One of Allan Beckett’s innovative Mulberry Harbour Whale bridge span units has been installed at IWM Duxford. The prominent location is alongside the building containing a vast array of second world war heritage equipment, including many other large and small relics from the D-Day landings. The inauguration ceremony was attended by many of the Beckett family and a large number of interested well wishers.
The only example of the ‘Whale Bridge’ floating roadway section in the UK has finally been recovered. The Whale Bridge was part of an artificial harbour with huge floating road bridges which was used to rapidly offload cargo and soldiers during the critical Normandy invasion phase of WW2. For five months following D-Day (6 June 1944), they landed two million men, 500,000 vehicles and four million tonnes of supplies. Thus it was crucial to the success of the Allies in breaking out from the beaches of Normandy and is widely considered to be one of the greatest engineering feature of World War Two. The floating ports were called Mulberry harbours, while the flexible roadways linking them to the beaches were codenamed Whales.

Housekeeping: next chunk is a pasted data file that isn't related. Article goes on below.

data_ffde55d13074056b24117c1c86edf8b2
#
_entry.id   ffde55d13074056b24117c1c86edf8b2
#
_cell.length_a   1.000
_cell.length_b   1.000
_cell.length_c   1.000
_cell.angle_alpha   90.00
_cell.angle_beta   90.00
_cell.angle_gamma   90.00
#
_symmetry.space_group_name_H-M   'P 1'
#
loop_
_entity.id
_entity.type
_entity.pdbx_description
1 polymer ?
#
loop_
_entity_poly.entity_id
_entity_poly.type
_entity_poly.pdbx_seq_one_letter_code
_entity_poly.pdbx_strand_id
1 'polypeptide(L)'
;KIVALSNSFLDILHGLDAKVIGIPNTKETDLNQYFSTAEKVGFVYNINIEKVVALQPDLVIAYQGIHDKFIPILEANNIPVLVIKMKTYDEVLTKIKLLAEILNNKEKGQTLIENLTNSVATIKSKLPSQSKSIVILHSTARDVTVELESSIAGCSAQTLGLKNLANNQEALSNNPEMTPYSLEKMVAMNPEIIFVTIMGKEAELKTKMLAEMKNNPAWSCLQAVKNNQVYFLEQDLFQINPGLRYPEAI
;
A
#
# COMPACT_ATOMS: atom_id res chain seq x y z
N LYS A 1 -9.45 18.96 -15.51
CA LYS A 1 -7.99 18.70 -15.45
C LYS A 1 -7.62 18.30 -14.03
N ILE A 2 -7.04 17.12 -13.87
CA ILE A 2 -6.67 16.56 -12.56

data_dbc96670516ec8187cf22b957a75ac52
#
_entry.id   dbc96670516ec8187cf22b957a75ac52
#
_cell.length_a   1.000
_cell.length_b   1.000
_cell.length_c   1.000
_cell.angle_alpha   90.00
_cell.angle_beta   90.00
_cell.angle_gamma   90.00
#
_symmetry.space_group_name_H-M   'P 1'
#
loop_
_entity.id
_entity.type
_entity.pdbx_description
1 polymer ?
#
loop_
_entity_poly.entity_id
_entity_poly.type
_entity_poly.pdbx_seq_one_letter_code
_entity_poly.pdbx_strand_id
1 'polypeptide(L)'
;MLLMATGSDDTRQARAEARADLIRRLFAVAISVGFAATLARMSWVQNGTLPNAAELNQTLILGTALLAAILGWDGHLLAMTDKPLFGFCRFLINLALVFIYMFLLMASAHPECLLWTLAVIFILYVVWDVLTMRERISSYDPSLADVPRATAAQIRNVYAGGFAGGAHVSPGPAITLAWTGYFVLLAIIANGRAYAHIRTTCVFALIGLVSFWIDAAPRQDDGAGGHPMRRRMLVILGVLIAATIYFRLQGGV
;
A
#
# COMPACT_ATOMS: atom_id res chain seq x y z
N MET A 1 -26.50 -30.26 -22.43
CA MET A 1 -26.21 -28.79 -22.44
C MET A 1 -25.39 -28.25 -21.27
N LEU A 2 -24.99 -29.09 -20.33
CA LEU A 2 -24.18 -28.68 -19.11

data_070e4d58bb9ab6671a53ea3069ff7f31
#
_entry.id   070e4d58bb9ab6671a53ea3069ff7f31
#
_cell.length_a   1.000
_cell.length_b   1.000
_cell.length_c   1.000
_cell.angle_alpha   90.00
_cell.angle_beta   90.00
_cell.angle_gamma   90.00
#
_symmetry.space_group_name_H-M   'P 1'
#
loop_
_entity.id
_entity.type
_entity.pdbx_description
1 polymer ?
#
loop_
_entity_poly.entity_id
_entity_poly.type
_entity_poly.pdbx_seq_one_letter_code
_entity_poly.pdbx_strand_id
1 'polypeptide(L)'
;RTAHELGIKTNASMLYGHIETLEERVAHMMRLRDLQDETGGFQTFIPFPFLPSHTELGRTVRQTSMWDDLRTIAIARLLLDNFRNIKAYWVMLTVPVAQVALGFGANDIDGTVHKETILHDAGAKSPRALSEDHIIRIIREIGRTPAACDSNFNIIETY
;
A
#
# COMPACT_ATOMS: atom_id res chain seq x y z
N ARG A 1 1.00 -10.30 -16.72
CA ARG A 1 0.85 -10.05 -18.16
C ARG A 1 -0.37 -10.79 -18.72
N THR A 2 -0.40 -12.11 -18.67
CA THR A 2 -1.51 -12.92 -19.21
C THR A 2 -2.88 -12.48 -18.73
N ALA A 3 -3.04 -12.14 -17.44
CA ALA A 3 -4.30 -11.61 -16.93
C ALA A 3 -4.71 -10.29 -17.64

It was designed by Allan Beckett who was a young officer in the Royal Engineers during the war. The project began with Lt-Col WT Everall almost insisting Beckett to design ‘piers for flat beaches’. The bridge had to float up and down with the tides which led to a major problem in his designs. However he was inspired by the mechanism of a kite which uses uplift force in order to rise up. He applied the same principal to the bridge surface which would maximise its buoyancy. Therefore he began his work by making a tin-plate model of his proposed floating roadway, consisting of a lozenge-shaped bridge span and part of an adjacent span to show how the junctions could be made using spherical bearings. When Everall returned from the War Office, he was exultant. The prototype bridge spans were tested at Cairn Head in Scotland. Despite his rivalries, only Beckett’s bridge remained intact and fully workable. After the testing, it was not difficult for the Chiefs of Staff to make a choice. The project successfully ended with his outstanding contribution to the Mulberry operation.